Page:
Captain Marvel review Brie Larson Jude Law

Year: 2019
Director(s): Anna Boden, Ryan Fleck
Writer(s): Anna Boden, Ryan Fleck, Geneva Robertson-Dworet
Region of Origin: US
Aspect Ratio: 2.39:1
Rating: PG-13
Digital, Color, 124 mins

Synopsis: Carol Danvers becomes one of the universe’s most powerful heroes when Earth is caught in the middle of a galactic war between two alien races. (Source)

Finally! After a decade of the MCU, Carol Danvers is here, and she’s just as glorious as you’d hoped. Marvel’s first female-fronted solo movie brings to life one of the modern era’s finest superheroes. Captain Marvel is an emotionally satisfying, genre-bursting joy. Directors Anna Boden and Ryan Fleck saddle the film with enough social responsibility, but really just let the character shine. At this point in the game, the film fully utilizes the lived-in universe of the MCU, not being afraid to go cosmic and big. The cast alone, with Brie Larson, (de-aged) Samuel L. Jackson and Ben Mendelsohn are worth the viewing, providing sparks to the film’s unique origin story. At once, the film is familiar and alien, but satisfying and exciting all the same.

In the Kree homeland of Hala, is Vers (Brie Larson). She’s a whip smart member of the alien world’s Starforce, an elite group of soldiers. Still, at the back of her mind Vers doesn’t feel like she quite belongs. She has tremendous power, but has been told to keep it in check. The first part of her life also remains a mystery. After a covert mission goes wrong, Vers is captured and her mind is probed by Talos (Ben Mendelsohn), a shapeshifting member of the Skull species. Skrulls, by the way, are also the mortal enemies of the Kree. After a daring escape, Vers finds herself in 1990’s Earth. It’s a foreign land, but she feels connected to it. It isn’t long before she finds out that Earth is her true home, and that she once had a life there as Carol Danvers. From here, Danvers is faced with a difficult decision, one in which she has to confront her past to find out who she really is.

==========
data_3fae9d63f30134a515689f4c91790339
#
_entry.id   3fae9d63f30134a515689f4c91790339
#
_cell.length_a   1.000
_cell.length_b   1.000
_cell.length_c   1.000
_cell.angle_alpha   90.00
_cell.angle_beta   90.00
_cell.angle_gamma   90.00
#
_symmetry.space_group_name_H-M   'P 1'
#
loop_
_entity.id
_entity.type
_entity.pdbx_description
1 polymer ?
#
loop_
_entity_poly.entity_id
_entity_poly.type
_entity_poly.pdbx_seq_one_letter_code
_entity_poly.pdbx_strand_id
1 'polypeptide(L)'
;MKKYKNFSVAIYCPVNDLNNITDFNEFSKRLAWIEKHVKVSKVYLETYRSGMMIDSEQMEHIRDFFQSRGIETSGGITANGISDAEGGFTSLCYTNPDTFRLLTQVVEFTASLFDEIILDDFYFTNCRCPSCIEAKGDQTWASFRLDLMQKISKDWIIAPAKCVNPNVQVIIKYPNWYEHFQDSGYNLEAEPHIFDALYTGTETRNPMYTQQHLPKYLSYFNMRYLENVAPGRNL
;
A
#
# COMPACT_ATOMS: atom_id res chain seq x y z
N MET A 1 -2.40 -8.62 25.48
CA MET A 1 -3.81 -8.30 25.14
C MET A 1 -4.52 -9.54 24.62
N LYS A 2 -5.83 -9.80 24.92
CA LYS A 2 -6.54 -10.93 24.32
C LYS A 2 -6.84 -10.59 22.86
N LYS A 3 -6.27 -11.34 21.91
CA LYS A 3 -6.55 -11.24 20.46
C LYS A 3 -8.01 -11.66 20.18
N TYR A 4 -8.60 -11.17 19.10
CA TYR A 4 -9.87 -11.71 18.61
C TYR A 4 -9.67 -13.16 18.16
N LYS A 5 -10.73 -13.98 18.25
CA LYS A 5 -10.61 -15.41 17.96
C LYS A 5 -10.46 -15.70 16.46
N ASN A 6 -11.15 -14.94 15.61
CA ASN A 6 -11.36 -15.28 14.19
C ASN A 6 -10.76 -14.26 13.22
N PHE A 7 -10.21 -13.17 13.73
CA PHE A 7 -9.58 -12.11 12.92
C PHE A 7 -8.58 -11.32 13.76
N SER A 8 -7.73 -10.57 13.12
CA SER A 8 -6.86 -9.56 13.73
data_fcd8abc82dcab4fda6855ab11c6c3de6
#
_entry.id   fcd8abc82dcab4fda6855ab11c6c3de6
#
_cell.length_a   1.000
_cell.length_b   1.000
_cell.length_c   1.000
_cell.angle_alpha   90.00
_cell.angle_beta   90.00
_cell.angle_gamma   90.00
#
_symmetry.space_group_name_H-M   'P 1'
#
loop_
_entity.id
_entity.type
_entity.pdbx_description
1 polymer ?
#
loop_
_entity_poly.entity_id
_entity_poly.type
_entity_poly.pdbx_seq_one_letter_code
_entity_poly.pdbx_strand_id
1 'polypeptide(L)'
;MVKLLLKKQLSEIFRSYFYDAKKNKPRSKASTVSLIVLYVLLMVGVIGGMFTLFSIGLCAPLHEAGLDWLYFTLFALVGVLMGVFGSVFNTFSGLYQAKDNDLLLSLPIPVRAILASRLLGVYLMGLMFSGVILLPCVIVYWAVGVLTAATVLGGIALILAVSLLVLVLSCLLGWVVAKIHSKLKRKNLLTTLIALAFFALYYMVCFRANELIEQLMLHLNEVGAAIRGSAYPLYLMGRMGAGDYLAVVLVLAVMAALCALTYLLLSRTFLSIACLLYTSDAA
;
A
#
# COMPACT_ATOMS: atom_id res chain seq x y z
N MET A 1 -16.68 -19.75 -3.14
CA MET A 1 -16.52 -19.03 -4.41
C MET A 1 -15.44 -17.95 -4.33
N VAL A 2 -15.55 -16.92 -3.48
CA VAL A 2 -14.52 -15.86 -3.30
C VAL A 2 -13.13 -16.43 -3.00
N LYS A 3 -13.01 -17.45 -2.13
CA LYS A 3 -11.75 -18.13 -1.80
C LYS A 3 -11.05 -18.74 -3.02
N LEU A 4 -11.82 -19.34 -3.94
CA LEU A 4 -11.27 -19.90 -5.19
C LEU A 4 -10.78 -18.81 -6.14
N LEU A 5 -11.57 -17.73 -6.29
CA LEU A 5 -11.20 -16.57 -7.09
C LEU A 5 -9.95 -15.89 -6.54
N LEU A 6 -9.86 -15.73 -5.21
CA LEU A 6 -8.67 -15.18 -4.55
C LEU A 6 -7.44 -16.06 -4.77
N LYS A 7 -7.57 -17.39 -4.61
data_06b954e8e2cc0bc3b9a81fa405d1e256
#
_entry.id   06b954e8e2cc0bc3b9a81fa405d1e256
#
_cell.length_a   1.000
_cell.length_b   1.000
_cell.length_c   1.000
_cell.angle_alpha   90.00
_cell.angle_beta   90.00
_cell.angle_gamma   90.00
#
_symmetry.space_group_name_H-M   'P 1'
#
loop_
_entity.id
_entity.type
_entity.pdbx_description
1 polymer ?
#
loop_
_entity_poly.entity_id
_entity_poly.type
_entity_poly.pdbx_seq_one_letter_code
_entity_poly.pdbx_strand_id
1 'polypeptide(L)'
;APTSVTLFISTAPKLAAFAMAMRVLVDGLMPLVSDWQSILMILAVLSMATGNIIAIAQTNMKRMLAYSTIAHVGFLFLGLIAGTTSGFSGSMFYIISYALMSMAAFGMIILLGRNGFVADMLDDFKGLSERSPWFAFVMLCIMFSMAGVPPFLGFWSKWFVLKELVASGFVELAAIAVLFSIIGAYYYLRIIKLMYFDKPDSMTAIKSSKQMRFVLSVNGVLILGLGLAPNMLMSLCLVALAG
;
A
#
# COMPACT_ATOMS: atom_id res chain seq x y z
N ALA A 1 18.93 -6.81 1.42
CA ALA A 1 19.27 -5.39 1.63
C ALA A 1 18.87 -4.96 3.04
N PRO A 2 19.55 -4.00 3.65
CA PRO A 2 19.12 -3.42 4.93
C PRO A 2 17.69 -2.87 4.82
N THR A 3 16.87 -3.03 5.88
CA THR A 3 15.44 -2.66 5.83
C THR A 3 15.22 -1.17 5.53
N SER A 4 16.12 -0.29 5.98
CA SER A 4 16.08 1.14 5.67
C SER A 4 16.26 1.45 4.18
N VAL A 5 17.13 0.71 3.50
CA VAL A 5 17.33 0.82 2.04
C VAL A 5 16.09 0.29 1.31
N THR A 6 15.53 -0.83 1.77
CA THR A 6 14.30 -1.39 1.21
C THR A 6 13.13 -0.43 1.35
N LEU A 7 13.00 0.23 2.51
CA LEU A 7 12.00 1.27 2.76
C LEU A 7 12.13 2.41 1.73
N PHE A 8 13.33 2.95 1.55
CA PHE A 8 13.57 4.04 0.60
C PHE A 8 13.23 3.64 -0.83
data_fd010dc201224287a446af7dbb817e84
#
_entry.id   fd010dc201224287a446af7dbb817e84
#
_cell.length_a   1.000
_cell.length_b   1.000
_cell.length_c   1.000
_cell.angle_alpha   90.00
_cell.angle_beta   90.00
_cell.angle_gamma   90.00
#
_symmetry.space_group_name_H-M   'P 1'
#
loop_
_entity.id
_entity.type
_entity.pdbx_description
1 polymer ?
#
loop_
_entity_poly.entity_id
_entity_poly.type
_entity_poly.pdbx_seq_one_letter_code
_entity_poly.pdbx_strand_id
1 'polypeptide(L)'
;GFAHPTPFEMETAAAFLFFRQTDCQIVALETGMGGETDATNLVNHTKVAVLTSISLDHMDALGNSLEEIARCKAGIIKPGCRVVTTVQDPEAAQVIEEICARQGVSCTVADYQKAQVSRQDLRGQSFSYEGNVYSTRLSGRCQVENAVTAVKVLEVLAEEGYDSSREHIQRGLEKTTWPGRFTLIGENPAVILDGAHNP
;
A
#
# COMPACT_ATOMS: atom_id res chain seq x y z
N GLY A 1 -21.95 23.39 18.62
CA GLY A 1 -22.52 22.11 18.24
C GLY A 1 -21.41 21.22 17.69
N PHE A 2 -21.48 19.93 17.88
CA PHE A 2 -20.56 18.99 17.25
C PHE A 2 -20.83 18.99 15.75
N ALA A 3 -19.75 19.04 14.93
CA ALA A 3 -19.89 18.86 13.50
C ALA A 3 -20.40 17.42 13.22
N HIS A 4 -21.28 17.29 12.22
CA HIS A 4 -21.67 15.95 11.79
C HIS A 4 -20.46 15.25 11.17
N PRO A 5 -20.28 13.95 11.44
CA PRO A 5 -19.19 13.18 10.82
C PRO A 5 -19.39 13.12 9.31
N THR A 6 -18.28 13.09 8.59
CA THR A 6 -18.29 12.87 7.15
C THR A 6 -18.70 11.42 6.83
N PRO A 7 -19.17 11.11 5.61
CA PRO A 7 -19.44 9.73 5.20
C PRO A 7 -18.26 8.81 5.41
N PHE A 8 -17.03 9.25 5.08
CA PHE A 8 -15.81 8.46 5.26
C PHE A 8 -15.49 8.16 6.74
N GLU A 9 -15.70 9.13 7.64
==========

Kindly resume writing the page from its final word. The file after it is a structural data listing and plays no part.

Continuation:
As far as debuts go, this film may not be as wild or inventive as what’s come before. Still, it shines with great characterization and personal stakes. Basing this version of Carol on Kelly Sue DeConnick’s recent run, the film dives into how it isn’t Carol’s powers that make her special, but the integrity and responsibility she feels towards those around her. The film is split into three very distinct acts. It swings from cosmic, to buddy-esque and finally character dissection, doling out Carol’s strengths in a way that surprises and empowers beyond the Marvel template. There are plenty of twists to be had, and in spite of the awesome might and power that Carol eventually displays, it’s her unyielding will and the relationships she cultivates that really soar. 

Captain Marvel review Ben Mendelsohn

The obvious advantage of this film is its cast. Though the story features an intergalactic war, its characters are tethered to an unmistakable humanity. As the lead, Brie Larson’s Carol is assured and confident. Larson captures a spunk and wit that are undeniable, giving Carol her sense of duty and the strength to do what’s right. Samuel L. Jackson gets one of his meatiest MCU roles yet as Fury. The technology de-aging him is so seamless we never question it, allowing us to enjoy his chemistry with Larson through and through. Ben Mendelsohn near steals the show as Talos. It’s hard to say too much, but he’s having so much fun with the role. He easily balances unexpected humor with real conviction and urgency. Lashana Lynch lends the story a strong anchor. She gives Larson’s Carol someone to really lean on, while Jude Law delivers a fascinating duality. Annette Bening is also great, but saying how she fits in would be no fun. And hey, don’t get me started on Goose the cat (a definite MVP). 

This deep into the MCU, Captain Marvel still feels fresh. Though it takes full advantage of a pre-established world, it has its own offbeat sense of humor. There are also some inspired needle-drops, and the film can boast some of the most emotional moments of any late game Marvel film. The way it handles its villains is also commendable, subverting what we expect to create a story that is empathetic and timely, all while delivering a hero that truly feels relatable. More than anything, Carol Danvers is someone who gets back up no matter how many times she’s pushed down. She’s a hero that we can easily get behind, and I can’t wait to see how she reshapes the MCU.